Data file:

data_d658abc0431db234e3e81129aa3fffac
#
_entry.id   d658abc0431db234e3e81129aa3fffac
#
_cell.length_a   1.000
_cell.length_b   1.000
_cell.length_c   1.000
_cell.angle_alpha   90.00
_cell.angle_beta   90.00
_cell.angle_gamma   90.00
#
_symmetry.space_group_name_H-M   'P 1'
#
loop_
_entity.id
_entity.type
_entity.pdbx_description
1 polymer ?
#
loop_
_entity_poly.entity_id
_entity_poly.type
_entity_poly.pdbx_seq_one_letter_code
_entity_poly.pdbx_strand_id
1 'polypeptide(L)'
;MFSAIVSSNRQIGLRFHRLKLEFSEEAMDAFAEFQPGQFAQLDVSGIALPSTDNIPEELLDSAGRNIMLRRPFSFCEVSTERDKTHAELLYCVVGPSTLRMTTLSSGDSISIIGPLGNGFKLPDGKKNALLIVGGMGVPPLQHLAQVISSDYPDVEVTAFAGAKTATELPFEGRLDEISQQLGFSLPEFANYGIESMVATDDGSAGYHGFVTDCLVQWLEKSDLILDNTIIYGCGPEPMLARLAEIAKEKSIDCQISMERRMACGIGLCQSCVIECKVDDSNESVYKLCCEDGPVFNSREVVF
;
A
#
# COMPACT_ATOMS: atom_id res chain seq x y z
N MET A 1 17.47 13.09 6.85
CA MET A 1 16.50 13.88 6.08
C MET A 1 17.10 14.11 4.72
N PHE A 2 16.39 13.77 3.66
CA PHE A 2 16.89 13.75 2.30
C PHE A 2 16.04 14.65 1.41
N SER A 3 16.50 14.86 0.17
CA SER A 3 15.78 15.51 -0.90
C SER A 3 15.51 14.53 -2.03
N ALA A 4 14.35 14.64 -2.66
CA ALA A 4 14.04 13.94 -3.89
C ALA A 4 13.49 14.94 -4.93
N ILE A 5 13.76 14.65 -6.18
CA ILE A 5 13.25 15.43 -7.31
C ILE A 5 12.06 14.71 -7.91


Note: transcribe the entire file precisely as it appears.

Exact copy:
data_d658abc0431db234e3e81129aa3fffac
#
_entry.id   d658abc0431db234e3e81129aa3fffac
#
_cell.length_a   1.000
_cell.length_b   1.000
_cell.length_c   1.000
_cell.angle_alpha   90.00
_cell.angle_beta   90.00
_cell.angle_gamma   90.00
#
_symmetry.space_group_name_H-M   'P 1'
#
loop_
_entity.id
_entity.type
_entity.pdbx_description
1 polymer ?
#
loop_
_entity_poly.entity_id
_entity_poly.type
_entity_poly.pdbx_seq_one_letter_code
_entity_poly.pdbx_strand_id
1 'polypeptide(L)'
;MFSAIVSSNRQIGLRFHRLKLEFSEEAMDAFAEFQPGQFAQLDVSGIALPSTDNIPEELLDSAGRNIMLRRPFSFCEVSTERDKTHAELLYCVVGPSTLRMTTLSSGDSISIIGPLGNGFKLPDGKKNALLIVGGMGVPPLQHLAQVISSDYPDVEVTAFAGAKTATELPFEGRLDEISQQLGFSLPEFANYGIESMVATDDGSAGYHGFVTDCLVQWLEKSDLILDNTIIYGCGPEPMLARLAEIAKEKSIDCQISMERRMACGIGLCQSCVIECKVDDSNESVYKLCCEDGPVFNSREVVF
;
A
#
# COMPACT_ATOMS: atom_id res chain seq x y z
N MET A 1 17.47 13.09 6.85
CA MET A 1 16.50 13.88 6.08
C MET A 1 17.10 14.11 4.72
N PHE A 2 16.39 13.77 3.66
CA PHE A 2 16.89 13.75 2.30
C PHE A 2 16.04 14.65 1.41
N SER A 3 16.50 14.86 0.17
CA SER A 3 15.78 15.51 -0.90
C SER A 3 15.51 14.53 -2.03
N ALA A 4 14.35 14.64 -2.66
CA ALA A 4 14.04 13.94 -3.89
C ALA A 4 13.49 14.94 -4.93
N ILE A 5 13.76 14.65 -6.18
CA ILE A 5 13.25 15.43 -7.31
C ILE A 5 12.06 14.71 -7.91